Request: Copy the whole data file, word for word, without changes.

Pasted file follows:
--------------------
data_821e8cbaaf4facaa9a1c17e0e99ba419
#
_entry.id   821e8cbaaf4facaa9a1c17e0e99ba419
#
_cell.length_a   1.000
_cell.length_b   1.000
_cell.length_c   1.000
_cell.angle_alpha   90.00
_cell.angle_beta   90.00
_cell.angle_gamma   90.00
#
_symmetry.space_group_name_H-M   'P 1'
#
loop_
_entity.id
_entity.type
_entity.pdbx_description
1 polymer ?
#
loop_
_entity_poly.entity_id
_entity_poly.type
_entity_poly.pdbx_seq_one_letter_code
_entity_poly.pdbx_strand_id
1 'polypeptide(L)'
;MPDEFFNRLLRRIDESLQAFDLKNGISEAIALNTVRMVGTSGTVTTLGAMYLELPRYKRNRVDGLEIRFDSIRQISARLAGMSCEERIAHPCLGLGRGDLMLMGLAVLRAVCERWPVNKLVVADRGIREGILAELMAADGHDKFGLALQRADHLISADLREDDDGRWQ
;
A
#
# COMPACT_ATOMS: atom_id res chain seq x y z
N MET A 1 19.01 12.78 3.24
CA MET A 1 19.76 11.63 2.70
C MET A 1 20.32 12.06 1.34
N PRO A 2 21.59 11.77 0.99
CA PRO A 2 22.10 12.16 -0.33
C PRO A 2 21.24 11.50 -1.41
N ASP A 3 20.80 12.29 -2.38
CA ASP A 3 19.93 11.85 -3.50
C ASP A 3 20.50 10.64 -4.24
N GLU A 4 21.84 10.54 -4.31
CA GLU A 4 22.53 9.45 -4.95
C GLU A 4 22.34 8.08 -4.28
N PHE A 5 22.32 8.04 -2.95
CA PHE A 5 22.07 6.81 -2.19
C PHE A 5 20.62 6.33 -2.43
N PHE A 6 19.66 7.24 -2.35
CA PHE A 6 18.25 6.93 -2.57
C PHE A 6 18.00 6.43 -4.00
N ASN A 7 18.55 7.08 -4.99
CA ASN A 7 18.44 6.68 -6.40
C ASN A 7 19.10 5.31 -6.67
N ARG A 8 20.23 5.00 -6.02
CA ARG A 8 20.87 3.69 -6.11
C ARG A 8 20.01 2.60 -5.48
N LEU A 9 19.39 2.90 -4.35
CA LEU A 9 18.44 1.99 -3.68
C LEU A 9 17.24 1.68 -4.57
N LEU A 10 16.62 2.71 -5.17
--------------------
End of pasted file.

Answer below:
data_821e8cbaaf4facaa9a1c17e0e99ba419
#
_entry.id   821e8cbaaf4facaa9a1c17e0e99ba419
#
_cell.length_a   1.000
_cell.length_b   1.000
_cell.length_c   1.000
_cell.angle_alpha   90.00
_cell.angle_beta   90.00
_cell.angle_gamma   90.00
#
_symmetry.space_group_name_H-M   'P 1'
#
loop_
_entity.id
_entity.type
_entity.pdbx_description
1 polymer ?
#
loop_
_entity_poly.entity_id
_entity_poly.type
_entity_poly.pdbx_seq_one_letter_code
_entity_poly.pdbx_strand_id
1 'polypeptide(L)'
;MPDEFFNRLLRRIDESLQAFDLKNGISEAIALNTVRMVGTSGTVTTLGAMYLELPRYKRNRVDGLEIRFDSIRQISARLAGMSCEERIAHPCLGLGRGDLMLMGLAVLRAVCERWPVNKLVVADRGIREGILAELMAADGHDKFGLALQRADHLISADLREDDDGRWQ
;
A
#
# COMPACT_ATOMS: atom_id res chain seq x y z
N MET A 1 19.01 12.78 3.24
CA MET A 1 19.76 11.63 2.70
C MET A 1 20.32 12.06 1.34
N PRO A 2 21.59 11.77 0.99
CA PRO A 2 22.10 12.16 -0.33
C PRO A 2 21.24 11.50 -1.41
N ASP A 3 20.80 12.29 -2.38
CA ASP A 3 19.93 11.85 -3.50
C ASP A 3 20.50 10.64 -4.24
N GLU A 4 21.84 10.54 -4.31
CA GLU A 4 22.53 9.45 -4.95
C GLU A 4 22.34 8.08 -4.28
N PHE A 5 22.32 8.04 -2.95
CA PHE A 5 22.07 6.81 -2.19
C PHE A 5 20.62 6.33 -2.43
N PHE A 6 19.66 7.24 -2.35
CA PHE A 6 18.25 6.93 -2.57
C PHE A 6 18.00 6.43 -4.00
N ASN A 7 18.55 7.08 -4.99
CA ASN A 7 18.44 6.68 -6.40
C ASN A 7 19.10 5.31 -6.67
N ARG A 8 20.23 5.00 -6.02
CA ARG A 8 20.87 3.69 -6.11
C ARG A 8 20.01 2.60 -5.48
N LEU A 9 19.39 2.90 -4.35
CA LEU A 9 18.44 1.99 -3.68
C LEU A 9 17.24 1.68 -4.57
N LEU A 10 16.62 2.71 -5.17